Given that I would consider this blog post to be almost a continuation of my previous one, I would advise you to read my most recent post on imagery and the Self-Portrait prior to reading the write up below. Click here to view the previous article.
As well as recently thinking about the ‘necessity’ of images, both in life and on my blog (particularly alongside larger chunks of text), I have also been thinking about the lack of their necessity. About how the text in itself can become an entity through it’s strength. About how presently, I am more drawn to writing and to reading than to the creation of visuals. This is a shift which has occurred quite naturally, it has not in any way been a conscious decision. However, over summer I found myself merely dabbling in the making of artwork and instead ripping through several books as I devoured the words on the pages hungrily. I think this is an interesting transformation of interest, as I have always been immersed in the making of art and the documentation surrounding the process. However, I am now content to retreat and instead observe the process from afar. Watch others conceive and create. Take a practical sabbatical if you can call it that.
Words have become my substitute for the studio. They have become my addiction. I think working so conceptually over the past three years is much to blame for this. Often, my notebooks were more precious than my sketchbooks. All of my thoughts and ideas that were so hastily sketched out as they entered my head, soon became a sacred collection for my own creative reference. Sol Le Witt and Eva Hesse were huge inspirations to me in their reliance on writing in relation to their studio practice. Sol Le Witt because he was a conceptual artist and his work would not exist without his words. Hesse because her diaries were her own backdrop to her work; her words were her refuge and respite from what could at times be quite a consuming mode of art making. Artists never stop. Their minds never turn off. They are always thinking, seeing, looking, observing. It is only natural therefore, that words on a page can become an escape and a freedom from the frantic energy of being an artist. I know that I myself feel unburdened when I write. That once my thoughts and feelings are down on paper they no longer physically inhabit my body. I believe Hesse must have felt the same.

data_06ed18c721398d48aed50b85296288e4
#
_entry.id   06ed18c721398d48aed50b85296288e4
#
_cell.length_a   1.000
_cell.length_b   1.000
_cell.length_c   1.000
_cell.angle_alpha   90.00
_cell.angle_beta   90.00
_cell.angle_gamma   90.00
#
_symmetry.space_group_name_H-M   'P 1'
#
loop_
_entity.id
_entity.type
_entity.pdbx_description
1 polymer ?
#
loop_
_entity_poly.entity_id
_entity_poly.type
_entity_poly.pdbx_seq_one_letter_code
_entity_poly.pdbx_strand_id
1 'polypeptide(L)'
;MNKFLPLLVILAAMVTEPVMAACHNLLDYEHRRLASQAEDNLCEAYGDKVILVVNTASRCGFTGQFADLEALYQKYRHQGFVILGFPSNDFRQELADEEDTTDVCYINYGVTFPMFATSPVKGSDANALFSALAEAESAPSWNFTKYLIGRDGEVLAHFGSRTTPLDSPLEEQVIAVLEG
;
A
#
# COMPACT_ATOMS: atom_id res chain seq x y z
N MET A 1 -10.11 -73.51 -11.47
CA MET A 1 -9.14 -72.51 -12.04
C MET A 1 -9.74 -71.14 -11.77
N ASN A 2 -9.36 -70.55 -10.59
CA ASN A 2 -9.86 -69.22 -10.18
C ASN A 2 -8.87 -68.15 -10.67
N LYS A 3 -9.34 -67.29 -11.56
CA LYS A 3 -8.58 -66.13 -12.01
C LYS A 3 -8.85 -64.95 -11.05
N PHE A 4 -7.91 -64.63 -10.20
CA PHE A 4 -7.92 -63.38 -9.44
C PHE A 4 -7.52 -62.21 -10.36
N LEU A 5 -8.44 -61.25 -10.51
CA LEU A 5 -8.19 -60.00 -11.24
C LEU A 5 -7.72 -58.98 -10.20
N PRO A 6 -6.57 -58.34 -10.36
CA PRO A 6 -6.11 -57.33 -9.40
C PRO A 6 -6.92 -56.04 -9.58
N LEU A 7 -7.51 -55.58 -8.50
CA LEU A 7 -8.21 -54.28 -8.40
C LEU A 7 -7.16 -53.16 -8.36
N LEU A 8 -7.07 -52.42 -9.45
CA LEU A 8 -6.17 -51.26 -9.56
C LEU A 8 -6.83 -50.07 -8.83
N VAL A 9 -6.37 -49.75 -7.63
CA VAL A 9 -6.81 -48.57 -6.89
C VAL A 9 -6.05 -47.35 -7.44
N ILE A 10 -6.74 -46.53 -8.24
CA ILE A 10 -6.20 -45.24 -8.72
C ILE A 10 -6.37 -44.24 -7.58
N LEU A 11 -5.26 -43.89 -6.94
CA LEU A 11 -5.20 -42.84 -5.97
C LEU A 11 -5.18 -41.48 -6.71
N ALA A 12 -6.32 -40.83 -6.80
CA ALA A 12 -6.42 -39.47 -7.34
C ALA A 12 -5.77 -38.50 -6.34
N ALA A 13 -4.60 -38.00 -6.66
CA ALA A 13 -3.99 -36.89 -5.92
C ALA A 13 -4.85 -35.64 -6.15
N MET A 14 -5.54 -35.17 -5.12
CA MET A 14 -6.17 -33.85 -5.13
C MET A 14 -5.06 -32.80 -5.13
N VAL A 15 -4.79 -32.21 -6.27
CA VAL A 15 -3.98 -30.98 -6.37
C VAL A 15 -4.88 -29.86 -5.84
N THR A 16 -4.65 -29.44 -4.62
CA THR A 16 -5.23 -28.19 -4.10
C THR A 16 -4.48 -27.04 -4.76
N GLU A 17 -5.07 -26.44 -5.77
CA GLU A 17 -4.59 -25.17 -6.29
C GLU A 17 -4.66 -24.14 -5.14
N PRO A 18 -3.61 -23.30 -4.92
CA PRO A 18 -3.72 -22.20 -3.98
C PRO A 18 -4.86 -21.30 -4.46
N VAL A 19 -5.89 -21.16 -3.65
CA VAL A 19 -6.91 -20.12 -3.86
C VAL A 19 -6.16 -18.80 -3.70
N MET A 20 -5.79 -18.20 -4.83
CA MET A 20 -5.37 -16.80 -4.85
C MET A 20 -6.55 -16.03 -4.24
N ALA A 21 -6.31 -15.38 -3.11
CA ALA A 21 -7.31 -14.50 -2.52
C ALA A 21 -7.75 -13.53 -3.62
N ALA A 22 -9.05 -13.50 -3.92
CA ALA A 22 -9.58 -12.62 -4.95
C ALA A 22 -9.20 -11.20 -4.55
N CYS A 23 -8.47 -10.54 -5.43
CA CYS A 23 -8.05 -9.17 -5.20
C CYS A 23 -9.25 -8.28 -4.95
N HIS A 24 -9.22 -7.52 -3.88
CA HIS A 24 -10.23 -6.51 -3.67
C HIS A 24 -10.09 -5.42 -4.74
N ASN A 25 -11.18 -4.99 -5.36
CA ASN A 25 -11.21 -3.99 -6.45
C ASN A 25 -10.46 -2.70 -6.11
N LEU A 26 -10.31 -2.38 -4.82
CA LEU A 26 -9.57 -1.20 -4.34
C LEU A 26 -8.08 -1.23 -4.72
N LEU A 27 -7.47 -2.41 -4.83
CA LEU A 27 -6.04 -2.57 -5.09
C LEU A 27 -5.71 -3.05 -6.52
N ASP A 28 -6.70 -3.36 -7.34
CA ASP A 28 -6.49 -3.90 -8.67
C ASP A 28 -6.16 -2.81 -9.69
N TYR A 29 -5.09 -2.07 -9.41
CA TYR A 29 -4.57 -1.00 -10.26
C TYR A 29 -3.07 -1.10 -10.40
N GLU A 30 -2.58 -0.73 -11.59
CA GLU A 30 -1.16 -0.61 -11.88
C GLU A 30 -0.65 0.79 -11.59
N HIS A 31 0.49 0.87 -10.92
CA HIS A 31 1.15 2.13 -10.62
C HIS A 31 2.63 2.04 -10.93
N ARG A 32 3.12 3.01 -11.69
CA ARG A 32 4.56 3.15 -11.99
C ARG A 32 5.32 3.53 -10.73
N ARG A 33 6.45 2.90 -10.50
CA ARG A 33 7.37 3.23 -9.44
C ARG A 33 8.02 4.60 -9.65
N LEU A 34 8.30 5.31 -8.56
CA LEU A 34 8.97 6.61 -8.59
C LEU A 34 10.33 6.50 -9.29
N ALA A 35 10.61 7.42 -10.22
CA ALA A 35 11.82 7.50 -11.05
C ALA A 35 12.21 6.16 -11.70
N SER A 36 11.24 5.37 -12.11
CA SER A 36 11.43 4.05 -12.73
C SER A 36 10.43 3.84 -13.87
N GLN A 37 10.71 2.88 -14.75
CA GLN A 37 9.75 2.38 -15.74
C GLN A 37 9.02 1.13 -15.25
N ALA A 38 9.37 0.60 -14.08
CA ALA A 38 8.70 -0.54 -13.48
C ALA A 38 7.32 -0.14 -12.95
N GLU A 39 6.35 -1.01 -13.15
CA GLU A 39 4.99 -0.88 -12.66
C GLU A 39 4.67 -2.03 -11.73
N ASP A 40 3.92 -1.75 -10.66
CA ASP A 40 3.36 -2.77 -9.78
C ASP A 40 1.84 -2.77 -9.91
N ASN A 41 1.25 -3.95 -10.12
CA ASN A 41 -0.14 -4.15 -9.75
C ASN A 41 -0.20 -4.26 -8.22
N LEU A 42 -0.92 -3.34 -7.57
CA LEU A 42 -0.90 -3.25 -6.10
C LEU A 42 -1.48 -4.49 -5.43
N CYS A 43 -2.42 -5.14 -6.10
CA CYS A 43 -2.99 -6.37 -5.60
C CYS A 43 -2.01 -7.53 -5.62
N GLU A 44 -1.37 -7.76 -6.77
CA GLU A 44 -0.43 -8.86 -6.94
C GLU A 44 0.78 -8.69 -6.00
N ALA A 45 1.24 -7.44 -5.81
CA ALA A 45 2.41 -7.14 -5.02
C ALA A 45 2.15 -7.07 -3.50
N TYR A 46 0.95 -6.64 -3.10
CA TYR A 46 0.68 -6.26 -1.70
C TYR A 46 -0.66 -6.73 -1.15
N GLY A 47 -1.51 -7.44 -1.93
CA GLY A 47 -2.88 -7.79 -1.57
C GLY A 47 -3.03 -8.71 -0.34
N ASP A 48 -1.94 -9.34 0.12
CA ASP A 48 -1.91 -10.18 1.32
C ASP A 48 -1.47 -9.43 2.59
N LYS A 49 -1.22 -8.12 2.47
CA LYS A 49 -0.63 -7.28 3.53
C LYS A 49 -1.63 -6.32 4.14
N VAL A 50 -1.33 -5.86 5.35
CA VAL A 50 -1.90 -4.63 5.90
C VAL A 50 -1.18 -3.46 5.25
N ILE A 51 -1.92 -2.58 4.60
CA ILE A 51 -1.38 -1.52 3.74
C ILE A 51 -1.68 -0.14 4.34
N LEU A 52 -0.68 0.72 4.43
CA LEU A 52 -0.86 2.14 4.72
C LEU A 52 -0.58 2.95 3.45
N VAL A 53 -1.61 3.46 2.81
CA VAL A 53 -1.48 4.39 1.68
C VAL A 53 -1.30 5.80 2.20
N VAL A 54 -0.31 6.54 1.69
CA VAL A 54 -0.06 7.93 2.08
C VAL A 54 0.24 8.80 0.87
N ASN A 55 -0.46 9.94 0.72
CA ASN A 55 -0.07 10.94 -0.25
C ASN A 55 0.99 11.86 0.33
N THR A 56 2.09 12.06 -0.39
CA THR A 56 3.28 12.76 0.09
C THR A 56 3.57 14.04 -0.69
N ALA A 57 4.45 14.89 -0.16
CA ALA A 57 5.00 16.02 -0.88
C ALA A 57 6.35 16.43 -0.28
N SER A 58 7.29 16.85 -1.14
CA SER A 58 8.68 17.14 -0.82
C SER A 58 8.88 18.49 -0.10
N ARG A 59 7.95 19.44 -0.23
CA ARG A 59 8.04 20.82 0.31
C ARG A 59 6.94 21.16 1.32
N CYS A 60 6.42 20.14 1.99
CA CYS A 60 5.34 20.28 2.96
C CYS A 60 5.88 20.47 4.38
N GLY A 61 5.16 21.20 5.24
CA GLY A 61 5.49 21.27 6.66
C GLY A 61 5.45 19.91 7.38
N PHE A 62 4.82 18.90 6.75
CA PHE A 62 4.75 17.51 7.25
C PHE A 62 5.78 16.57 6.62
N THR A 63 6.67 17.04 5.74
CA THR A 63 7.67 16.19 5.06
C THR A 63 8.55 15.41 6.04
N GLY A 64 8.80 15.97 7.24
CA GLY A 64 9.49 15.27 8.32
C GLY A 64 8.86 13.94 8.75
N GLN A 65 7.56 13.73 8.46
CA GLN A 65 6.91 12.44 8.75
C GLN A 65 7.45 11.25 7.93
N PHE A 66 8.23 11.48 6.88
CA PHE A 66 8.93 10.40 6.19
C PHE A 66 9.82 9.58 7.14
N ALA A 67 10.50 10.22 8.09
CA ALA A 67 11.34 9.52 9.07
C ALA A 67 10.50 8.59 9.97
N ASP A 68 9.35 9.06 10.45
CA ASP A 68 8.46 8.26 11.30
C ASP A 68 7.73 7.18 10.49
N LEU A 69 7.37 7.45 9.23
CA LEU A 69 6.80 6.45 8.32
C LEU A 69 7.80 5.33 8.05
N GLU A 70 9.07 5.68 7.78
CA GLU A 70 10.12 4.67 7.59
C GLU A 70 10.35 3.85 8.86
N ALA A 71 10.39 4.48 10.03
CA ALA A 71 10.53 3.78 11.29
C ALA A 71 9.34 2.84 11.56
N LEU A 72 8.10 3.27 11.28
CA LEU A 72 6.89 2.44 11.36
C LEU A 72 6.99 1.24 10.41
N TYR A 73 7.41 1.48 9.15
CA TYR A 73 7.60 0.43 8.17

Following her tragic death from a brain tumour at the premature age of 34, her diaries were published. I am very conflicted over this action. On the one hand, I am sure it is amazing to have specific insight to her work and thought process. On the other, it is an invasion of privacy which reduces her work given the direct translations and observations the diaries provide. For Hesse, the diaries were a document of art and life. To her, the two were inseparable. However, I feel it is slightly tragic that her work is always read with this trajectory. In some cases her death and diaries inform her pieces almost more than the materials, colours and spatial relations do. Which of course is wrong, as no art piece should be spoon fed to its viewer. I could never read her diaries. It is my belief that they belong to her, were for her own sake and so I should find my own way of interpreting her life and work. I think this stance is probably because I sometimes keep a diary myself. Not often, just when I feel like it and need some form of release. Or I have had such a brilliant day that only words will do the justice of documenting properly. Either way, the diary is a personal entity which I feel should remain that way.
Recently I have had an urge to write in my diary again, mainly because I am feeling slightly lost. Although I am happy about my accelerated interest in the theory of art as opposed to the practicing of it, I am also left feeling slightly guilty. For someone who has been making art for as long as they can remember, it is strange to suddenly be left without the urge to make. I would go as far as to say I have an artist’s guilty conscience; that moment where you are not creating in your studio, mainly due to an inspiration dry spell, resonates with how I feel right now. I suppose however it is just a shift in focus for the time being. I am currently starting a Masters at Edinburgh University in Modern and Contemporary Art: History, Curation and Criticism. So being more drawn to reading, like bees to honey, is only a natural consequence of this. I think it is just strange for me, yet another thing I am unfamiliar with at the moment. However, instead of having the urge to draw and drip paint from giant canvases in a studio, I just need to adjust. I will now dedicate my time to reading my theories and prose in a quiet little Edinburgh cafe or the gardens and fully absorbing the context to contemporary art making, knowing that in time I will start making again.